William Rasmussen now presides over the Standard Oil Co.'s wagon.
Miss Josephine Larson was in the city on a shopping trip Monday.
Mrs. W.N. Shanks of Seward, did trading in Worthington Wednesday.
Jas. F. Cox, of Adrian, had a case in the district court here this
Attorney Manley P. Thornton of Adrian attended court here this week.
J.W. Sliver and Rev. J.E. Evans left last Monday night for northern
Banker W.M. Evans returned last Tuesday from a visit of several days
at Gowrie, Ia.
Mr. and Mrs. W.G. Ramage moved into their new residence on 5th
avenue last Monday.
School Inspector G.B. Alton, of Minneapolis visited the Worthington
schools this week.
M. Sorem, the hardware merchant at Bigelow, was at the county seat
attending court Monday.
L.H. Beckly, the market gardener, picked a head of cabbage one day
this week that weighed 16 3/4 pounds.
Dame rumor reports that Howard Durfee has rented the Smith
residence, next to the Congregational church.
Mrs. H.A. Eversole and children left last week for Buckley, Ill.,
where they will visit relatives and friends.
U.S. Frye, of Van Horn, Ia., was here this week looking after
property interests. He made this office a pleasant call.
Mrs. Foster Moore and Mrs. A.W. Lyon will entertain at cards this
afternoon at the Moore residence on the Diagonal road.
The following local people took dinner at the Hotel Worthington last
Sunday: E.J. Wolven and family, Judge and Mrs. G.W. Wilson, J.D.
Humiston, Mr. and Mrs. W.B. Stoutemeyer, Mr. and Mrs. W.W. Loveless,
F.R. Durfee and family, Mr. and Mrs. Robt. Smith, Mr. and Mrs. S.S.
Smith, Mr. and Mrs. A.N. Wetherall.
John Webster transacted business at Wilmont Monday and Tuesday.
A.J. Olund, a divinity student, will fill the pulpit at the
Congregational church next Sunday, morning and evening.
Miss Frankie Stewart, of Creever, Wis., is here on a visit at the
home of her brother, S.M. Stewart, of the Citizens National Bank.
Rev. R.C. Mitchell, of Mitchfield, Minn., will occupy the pulpit at
the Presbyterian church next Sunday, morning and evening.
Mrs. M.B. Gray, of St. Paul, representing the State Board of
Control, was here this week looking up conditions of former inmates
of state institutions.
Paul Reese, of Terril, Ia., will arrive tomorrow to make his home
with his grandmother, Mrs. E.O. Myers. His mother, Mrs. F.N. Reese,
died Aug. 29th, at Terril.
Rev. J.E. Evans, pastor of the Congregational church, has handed in
his resignation, to take effect Dec. 1st. The congregation has as
yet taken no action on the same.
H.G. Hawkins and Geo. S. Henslow, of Windom, attended service at the
Episcopal church here Sunday evening. The former assisted the choir
in the musical part of the service.
A valuable addition to the population of Worthington has been made
by the removal from Wilmont of Jas. Montgomery and family, who now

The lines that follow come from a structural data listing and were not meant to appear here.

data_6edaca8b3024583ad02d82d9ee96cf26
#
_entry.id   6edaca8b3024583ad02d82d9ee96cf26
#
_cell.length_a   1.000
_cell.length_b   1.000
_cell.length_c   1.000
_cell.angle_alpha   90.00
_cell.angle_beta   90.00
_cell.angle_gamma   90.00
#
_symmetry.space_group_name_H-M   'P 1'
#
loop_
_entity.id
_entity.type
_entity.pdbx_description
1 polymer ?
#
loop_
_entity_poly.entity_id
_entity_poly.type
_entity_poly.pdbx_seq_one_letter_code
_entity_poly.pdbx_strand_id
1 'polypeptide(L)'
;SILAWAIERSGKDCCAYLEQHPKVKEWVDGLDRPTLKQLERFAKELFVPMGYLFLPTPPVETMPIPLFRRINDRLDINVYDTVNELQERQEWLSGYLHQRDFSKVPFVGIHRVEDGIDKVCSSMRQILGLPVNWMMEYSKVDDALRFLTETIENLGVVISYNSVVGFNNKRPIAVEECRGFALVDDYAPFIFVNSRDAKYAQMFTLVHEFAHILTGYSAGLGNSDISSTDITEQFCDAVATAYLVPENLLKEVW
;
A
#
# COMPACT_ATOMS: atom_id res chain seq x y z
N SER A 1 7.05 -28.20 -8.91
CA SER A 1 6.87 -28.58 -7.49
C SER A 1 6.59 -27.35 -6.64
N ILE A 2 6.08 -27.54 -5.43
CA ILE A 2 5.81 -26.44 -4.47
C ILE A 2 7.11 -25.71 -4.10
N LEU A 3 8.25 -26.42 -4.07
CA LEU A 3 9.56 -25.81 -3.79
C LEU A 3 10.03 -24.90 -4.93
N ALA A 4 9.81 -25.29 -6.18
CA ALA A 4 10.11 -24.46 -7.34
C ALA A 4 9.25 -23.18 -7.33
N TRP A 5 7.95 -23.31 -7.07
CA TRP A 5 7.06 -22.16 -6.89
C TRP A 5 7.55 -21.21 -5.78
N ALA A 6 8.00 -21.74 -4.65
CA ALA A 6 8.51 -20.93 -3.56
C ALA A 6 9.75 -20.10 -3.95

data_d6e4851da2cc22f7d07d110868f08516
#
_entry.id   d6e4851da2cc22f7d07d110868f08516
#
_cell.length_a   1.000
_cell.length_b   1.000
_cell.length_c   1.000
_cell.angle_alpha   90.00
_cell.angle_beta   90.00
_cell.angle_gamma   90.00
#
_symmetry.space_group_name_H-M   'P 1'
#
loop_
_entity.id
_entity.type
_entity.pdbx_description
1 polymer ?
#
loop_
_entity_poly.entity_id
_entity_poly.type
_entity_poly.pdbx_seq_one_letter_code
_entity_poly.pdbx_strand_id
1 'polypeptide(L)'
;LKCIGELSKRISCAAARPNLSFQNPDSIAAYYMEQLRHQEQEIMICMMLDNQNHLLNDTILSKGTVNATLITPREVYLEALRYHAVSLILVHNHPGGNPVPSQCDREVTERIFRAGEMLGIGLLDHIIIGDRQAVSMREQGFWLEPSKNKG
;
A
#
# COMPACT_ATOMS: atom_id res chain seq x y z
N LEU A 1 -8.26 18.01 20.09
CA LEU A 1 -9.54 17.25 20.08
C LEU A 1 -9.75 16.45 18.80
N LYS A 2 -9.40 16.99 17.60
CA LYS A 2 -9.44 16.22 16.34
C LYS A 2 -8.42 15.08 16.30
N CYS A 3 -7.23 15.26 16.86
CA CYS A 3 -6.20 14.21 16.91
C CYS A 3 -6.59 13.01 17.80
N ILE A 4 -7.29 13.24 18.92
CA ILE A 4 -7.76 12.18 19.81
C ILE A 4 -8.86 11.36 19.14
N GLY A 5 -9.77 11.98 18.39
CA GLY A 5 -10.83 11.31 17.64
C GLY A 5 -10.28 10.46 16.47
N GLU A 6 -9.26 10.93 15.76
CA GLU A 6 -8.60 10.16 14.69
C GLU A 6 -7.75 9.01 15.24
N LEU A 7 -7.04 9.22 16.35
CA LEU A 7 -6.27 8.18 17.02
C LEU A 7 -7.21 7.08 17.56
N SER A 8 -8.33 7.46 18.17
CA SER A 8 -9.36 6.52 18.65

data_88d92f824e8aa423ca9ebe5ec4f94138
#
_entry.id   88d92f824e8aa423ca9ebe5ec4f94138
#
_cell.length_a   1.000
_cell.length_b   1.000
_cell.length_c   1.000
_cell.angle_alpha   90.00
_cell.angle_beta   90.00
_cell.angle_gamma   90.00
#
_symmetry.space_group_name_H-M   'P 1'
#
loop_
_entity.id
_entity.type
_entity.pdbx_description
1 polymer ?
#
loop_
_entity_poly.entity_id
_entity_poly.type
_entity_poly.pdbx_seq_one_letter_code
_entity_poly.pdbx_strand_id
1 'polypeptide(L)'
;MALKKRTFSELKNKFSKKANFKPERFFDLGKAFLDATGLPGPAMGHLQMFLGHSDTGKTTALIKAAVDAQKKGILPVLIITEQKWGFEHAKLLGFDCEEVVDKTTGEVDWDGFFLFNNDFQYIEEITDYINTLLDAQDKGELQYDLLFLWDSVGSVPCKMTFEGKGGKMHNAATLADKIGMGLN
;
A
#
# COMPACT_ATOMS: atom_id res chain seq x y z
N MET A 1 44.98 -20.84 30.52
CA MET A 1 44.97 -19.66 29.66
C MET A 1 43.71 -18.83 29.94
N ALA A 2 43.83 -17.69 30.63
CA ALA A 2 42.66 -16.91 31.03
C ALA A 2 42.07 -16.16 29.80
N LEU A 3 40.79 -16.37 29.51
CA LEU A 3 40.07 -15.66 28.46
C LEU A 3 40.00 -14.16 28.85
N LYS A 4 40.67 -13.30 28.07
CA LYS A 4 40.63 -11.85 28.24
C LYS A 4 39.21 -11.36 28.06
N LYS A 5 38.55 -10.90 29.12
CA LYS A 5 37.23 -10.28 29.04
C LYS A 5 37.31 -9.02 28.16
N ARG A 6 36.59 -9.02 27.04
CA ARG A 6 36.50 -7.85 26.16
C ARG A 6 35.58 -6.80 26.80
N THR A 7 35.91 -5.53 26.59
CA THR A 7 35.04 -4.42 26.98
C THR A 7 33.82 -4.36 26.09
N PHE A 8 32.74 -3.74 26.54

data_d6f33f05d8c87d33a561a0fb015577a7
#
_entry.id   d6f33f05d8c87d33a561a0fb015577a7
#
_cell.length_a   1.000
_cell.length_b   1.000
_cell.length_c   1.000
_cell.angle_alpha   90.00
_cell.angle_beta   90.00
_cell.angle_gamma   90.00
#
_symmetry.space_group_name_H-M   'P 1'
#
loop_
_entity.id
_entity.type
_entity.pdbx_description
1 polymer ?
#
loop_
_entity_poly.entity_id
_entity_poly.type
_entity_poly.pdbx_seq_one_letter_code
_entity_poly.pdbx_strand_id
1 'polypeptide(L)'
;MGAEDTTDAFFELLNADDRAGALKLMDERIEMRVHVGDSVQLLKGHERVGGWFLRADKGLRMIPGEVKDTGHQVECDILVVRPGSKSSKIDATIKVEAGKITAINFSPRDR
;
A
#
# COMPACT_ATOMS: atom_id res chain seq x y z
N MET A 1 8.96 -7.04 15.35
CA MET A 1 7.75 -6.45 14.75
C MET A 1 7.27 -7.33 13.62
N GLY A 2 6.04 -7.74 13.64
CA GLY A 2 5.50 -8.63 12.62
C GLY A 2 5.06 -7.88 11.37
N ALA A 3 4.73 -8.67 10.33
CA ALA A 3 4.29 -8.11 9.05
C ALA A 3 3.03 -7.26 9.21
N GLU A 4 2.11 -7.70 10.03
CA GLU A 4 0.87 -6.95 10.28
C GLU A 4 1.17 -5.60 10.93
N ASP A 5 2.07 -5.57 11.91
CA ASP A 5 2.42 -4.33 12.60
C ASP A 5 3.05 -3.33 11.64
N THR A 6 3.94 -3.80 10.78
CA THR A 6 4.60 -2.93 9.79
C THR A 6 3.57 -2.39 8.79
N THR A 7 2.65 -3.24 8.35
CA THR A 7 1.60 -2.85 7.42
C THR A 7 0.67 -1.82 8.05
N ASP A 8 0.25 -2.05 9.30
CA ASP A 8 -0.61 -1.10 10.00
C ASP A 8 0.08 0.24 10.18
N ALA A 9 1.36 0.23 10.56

occupy their handsome residence on Sixth avenue.
Mrs. Nellie Mott and Miss Jennie Torrance left the first of the week
for northern Minnesota to take up timber claims. Mrs. Mott's brother
will escort them into the wilderness.
Miss Nellie K. Mitchell was married on Sunday afternoon at 2 o'clock
to Mr. Guy Towls a rancher of Custer county, Montana. The ceremony
was performed at the home of Glen Mitchell by ref J.E. Evans, in the
presence of a few immediate relatives of the bride. Mr. Towls
disposed of his stock before coming east and they will make their
home in Worthington until spring. The Advance joins their friends in
wishing them a long and happy wedded life.
Alfred Mahlberg was in from Bigelow township Monday.
Miss Arlo Smith is clerking in Palmer's music store.
Dave Herline was in from Dewald township last Monday.
Ed Olson of Route 2 was in town Monday doing trading.
Will Chaney was on the sick list a number of days this week.
John Albinson of Minneapolis, spent Saturday here on business.
D.W. Chute was down from Summit Lake on business Monday and Tuesday.
Maj. B.F. Thurber, of Wilmont, spent several days here this week on
Ed. Moberg and Carl Lindstrom of Bigelow township took in the play
at the Opera House Monday evening.
Miss Stella Moshler came up from Bigelow, where she is teaching, and
spent Sunday under the parental roof.
Mrs. Chas. Wetmore of St. James was a guest at the residence of A.A.
Goodrich a number of days last week.
E. Williamson and bride returned on Wednesday from their wedding
trip, spent visiting relatives in Iowa.
Miss Lula Rippberger has accepted a position in Morland's drug
store, and entered upon her duties last Monday.
Mark Eshleman was in the city yesterday and ordered bills for an
auction sale to be held Nov. 8th. Watch for further announcement and
David C. Bear will sell at public auction on Thompson's corner
Saturday afternoon, Oct. 26, some household goods, nearly new,
consisting of a bedroom set, mattresses, heating and gasoline
James Ingerson and family, formerly of Ransom township, spent a
number of days in Worthington last week, visiting at the homes of
F.C. Brace and W.G. Meyers, and left on Sunday afternoon for
Nebraska, where they will make their future.
Alexander Andrews and Knut Holvorsan, the new blacksmiths at
Reading, were in the city Tuesday and made this office a pleasant
call. They recently took possession of the blacksmith shop at
Reading, and have a business card in this issue of the Advance.
Maj. M.G. Dillenback, who has done such good work training local
talent in the dramatic art, is going to branch out as a farmer. A
couple of weeks ago he registered at Pierre, S.D., in a drawing for
homesteads on a tract to be opened for settlement, and he secured a
low number. He goes to Pierre today to file on the land.
Microfilm, Worthington Advance; Minnesota Historical
Society, St. Paul, MN; obtained March, 2008.